My partner teases me that I’m a ‘Soutie’ and I ask him what that means. “Soutpiel” he replies. It’s an Afrikaans word. I find out it’s rude. It means ‘salt penis’. “But I don’t have a penis,” I protest! “I’m a girlie, in case you hadn’t noticed…”
A Soutpiel for those who are in the dark, is a derogatory term for a South African with an English Heritage. He has one foot in each country, with his penis dangling in the ocean between. He’s not English and he’s not South African either. He can’t let go of either identity.
My partner has a point. I’m English and I live in South Africa. I wanted to let go of England and immerse myself here, but I can’t. Not fully. I was born on that small grey Island in the North and lived there for half a century. I spent almost thirty years in the dazzling metropolis of our Capital with its bloody history and cornucopia of eclectic places. London, as they say, is a collection of villages strung together to create an exciting city. My earliest memories were of being taken on the train to Waterloo, then catching the Bakerloo Line to Oxford Circus with my mother. I vowed to live in London as soon as I was old enough and I did. The City is overcrowded now. The infrastructure is at breaking point. Roads, trains, tubes, buses have reached capacity. Every hour is rush hour, unless it’s 3am in the suburbs. It chewed me up and spat me out… onto a beach on the Cape Peninsula.
I can’t go back now. Cape Town is raw and beautiful. It’s a clash of contrasts amid wild nature. It’s a small city with a great big mountain in the middle. Each neighbourhood has its unique personality. You can be anyone you want in Cape Town. You can do more or less anything you want. There is a certain disregard for rules which I love. Health and safety would have a seizure here. Variety. Food, great wine, music, people, weather. All four seasons in one day. Wind like you wouldn’t know. Hot penetrating sun. Biblical rain. Extremes. Sharks, Dolphins, Whales. Sports, dangerous and not so dangerous. Mountains, rivers, forests and long white beaches with fine sand and clear blue ocean. Freezing ocean. The pace of life is slower. There is a greater emphasis on leisure and enjoying oneself. Who wants to be slaving in an office when you could be lying on a beach, paragliding or sipping ‘sundowners’ somewhere trendy?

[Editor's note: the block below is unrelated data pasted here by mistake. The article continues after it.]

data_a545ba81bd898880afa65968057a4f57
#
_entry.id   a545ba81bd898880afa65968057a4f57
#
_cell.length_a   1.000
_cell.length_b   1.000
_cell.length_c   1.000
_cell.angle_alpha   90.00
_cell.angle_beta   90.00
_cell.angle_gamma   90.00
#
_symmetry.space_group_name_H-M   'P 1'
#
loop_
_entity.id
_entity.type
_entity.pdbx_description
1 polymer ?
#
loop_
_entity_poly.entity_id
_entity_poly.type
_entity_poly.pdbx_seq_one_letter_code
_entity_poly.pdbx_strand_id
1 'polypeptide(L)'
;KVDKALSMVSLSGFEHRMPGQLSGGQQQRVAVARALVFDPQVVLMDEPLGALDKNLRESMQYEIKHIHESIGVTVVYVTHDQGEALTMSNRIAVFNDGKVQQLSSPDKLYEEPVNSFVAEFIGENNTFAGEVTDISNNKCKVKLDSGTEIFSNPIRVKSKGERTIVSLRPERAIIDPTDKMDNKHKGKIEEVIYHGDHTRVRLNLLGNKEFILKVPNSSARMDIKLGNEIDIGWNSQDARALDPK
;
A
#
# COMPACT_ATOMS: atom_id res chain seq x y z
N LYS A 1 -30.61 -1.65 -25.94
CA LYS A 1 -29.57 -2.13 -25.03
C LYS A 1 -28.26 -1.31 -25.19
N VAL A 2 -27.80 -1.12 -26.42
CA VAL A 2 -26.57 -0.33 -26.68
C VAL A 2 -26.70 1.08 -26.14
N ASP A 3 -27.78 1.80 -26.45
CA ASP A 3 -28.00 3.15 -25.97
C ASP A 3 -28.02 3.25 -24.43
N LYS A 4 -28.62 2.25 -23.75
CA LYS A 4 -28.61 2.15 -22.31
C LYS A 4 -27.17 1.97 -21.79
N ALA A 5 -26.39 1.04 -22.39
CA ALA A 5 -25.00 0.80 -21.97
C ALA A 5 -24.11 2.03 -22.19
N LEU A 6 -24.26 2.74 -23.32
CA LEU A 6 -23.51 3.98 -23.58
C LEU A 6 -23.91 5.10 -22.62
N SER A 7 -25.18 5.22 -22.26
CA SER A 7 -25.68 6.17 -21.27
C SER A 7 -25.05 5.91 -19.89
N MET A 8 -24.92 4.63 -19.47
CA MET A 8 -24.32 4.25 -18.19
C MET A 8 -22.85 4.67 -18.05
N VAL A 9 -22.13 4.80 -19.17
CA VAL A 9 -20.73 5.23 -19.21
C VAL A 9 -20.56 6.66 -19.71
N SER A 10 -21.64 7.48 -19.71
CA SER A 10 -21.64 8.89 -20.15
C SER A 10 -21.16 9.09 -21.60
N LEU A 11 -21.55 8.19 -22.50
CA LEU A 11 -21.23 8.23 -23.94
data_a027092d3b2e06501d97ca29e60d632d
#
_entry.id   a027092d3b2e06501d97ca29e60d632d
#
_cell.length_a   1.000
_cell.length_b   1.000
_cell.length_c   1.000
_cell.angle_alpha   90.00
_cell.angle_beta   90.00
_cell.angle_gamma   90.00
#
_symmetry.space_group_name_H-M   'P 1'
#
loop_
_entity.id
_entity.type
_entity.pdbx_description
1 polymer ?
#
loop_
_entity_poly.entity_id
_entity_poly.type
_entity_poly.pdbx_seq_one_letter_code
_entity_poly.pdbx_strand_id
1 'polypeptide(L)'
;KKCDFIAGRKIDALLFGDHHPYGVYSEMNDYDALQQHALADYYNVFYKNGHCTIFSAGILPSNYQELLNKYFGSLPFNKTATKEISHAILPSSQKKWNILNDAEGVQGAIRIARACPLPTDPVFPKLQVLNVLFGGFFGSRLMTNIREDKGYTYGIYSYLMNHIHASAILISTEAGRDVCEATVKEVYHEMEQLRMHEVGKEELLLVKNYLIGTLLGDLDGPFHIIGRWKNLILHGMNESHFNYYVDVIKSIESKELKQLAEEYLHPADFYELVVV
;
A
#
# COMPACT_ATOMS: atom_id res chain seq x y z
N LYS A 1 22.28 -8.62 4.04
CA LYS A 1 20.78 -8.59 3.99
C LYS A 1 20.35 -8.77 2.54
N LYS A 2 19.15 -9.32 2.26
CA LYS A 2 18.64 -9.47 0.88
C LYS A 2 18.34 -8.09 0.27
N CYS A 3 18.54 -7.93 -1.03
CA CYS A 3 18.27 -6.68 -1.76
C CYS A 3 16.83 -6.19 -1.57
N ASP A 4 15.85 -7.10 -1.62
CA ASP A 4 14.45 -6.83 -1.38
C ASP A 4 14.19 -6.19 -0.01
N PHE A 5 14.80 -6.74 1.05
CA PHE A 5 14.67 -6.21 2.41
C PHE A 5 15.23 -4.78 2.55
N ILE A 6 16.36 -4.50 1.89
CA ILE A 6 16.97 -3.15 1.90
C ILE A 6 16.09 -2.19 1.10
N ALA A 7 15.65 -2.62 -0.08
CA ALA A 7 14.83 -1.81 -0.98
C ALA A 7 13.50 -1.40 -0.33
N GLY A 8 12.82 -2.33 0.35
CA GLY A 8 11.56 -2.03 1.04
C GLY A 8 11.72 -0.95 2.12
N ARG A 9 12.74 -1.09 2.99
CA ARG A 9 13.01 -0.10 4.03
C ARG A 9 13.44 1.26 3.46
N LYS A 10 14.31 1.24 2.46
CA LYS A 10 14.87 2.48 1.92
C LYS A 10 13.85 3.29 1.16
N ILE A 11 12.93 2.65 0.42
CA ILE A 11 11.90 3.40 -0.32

I miss my children terribly. Phone contact is not the same as a big hug. Following them on Facebook is not the same as watching them step into the world of work. I miss the thrill of London and the fact I know exactly where to buy anything unusual. I miss my friends and my old haunts. Every morning I check the weather app on my phone. Another sunny day in Cape Town. I check how the weather is doing in London. You can take the girl out of England but you can’t take England out of the girl.